It's become fashionable to ask "what's the point?" every time we see a PR campaign where there's no obvious link to the business or attempt to drive customers further down the funnel. We deride this as PR for PR's sake and feel smug that we don't indulge in this kind of thing ourselves, while secretly feeling disappointed we haven't generated that much buzz today.
Now there's a lot of rubbish out there that deserves to be criticised for doing nothing more than creating a photo - a dinosaur floating down the Thames to promote the latest Jurassic Park springs to mind.
But sometimes, the whole point of the campaign is just to remind people a brand exists. Paddy Power are masters of this, performing stunt after stunt which seemingly do little more than generate media coverage and social media outrage/applause. Whether it's building a drunk tank at Ascot or donating money to LGBT+ charities every time Russia scores a goal at the 2018 world cup, Paddy Power's work demands attention.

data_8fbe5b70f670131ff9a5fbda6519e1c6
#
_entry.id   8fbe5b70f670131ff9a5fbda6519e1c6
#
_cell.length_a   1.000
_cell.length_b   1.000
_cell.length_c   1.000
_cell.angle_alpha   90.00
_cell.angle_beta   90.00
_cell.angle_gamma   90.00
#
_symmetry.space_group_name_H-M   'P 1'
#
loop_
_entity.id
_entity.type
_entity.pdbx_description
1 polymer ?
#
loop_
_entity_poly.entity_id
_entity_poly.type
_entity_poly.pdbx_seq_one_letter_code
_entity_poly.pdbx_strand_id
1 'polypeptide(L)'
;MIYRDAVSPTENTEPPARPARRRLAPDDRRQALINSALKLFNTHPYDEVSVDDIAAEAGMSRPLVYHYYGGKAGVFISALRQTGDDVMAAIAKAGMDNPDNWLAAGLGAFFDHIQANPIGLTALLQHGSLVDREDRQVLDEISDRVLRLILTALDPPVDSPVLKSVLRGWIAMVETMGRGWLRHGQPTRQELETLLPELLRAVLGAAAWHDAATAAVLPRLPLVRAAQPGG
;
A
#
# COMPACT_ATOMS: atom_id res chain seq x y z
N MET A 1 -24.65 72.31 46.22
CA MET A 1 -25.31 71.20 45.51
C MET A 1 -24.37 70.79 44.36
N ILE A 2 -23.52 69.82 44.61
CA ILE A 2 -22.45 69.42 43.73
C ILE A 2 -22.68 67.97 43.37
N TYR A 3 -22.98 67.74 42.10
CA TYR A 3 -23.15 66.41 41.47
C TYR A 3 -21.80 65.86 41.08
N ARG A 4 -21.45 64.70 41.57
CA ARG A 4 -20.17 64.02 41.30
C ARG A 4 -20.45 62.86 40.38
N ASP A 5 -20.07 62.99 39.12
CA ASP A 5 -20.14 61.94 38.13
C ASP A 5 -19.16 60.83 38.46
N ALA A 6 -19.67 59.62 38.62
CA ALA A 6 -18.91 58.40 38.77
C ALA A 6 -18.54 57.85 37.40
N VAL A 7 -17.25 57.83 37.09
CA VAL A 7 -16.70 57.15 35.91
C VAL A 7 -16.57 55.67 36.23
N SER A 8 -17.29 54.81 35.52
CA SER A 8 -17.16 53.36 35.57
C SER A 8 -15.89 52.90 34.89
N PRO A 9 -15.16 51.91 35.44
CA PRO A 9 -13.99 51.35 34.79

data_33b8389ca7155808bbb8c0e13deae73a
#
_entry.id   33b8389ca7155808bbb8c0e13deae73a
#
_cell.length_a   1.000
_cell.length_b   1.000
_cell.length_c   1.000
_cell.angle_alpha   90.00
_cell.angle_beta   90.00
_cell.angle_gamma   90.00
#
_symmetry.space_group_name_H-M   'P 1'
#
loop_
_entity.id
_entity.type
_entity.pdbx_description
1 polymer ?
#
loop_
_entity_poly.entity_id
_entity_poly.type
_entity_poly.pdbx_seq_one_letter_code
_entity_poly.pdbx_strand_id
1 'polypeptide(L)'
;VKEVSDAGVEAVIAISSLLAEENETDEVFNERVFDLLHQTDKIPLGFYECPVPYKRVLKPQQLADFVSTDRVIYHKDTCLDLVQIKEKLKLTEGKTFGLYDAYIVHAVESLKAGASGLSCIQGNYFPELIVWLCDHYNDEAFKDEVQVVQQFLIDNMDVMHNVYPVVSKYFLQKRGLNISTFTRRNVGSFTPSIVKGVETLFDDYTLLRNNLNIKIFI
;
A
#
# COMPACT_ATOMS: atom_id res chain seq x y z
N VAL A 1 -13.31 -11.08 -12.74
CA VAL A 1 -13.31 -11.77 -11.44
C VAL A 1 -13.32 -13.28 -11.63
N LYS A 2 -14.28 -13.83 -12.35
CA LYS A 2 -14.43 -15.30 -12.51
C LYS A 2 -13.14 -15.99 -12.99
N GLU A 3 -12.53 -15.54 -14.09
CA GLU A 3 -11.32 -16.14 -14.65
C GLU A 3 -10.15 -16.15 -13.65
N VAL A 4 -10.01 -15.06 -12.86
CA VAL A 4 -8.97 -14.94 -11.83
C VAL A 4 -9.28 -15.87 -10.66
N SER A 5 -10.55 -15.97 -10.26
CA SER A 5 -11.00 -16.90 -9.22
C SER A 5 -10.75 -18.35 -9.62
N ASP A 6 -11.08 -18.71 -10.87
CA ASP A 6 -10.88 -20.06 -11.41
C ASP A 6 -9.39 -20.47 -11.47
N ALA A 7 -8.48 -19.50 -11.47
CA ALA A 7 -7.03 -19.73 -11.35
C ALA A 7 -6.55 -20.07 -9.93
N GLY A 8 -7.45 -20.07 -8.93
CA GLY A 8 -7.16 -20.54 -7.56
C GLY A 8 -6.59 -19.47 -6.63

For most brands this wouldn't work. But Paddy Power aren't most brands. And we need to remember that. For them, just being the betting site people remember is enough - their whole brand is built around mischief and getting people to double take. If a story achieves coverage and gets people talking about them, then it suits their brand - even if it doesn't have a purpose or drive a single customer directly to their website.
Paddy Power aren't a brand who are going to save the world, so why should they pretend to be? Far better that they have fun and entertain people.
While I agree that if you're doing a stunt as part of a CSR campaign it should have a real purpose behind it, there's still a time and a place for a good old fashoned stunt which just gets people talking. If nothing else, it makes our clients memorable - and who doesn't want to be remembered?
But she was critical of the ‘empty’ stunt work produced by brands such as Paddy Power. Moxham said: "That Paddy Power work to celebrate the beginning of the World Cup in Russia, where they put a red cross St George’s flag on a polar bear, albeit digitally, begs the question: what’s the point? It’s just another stunt. There has to be an overarching thought and golden thread; a purpose to what you’re doing.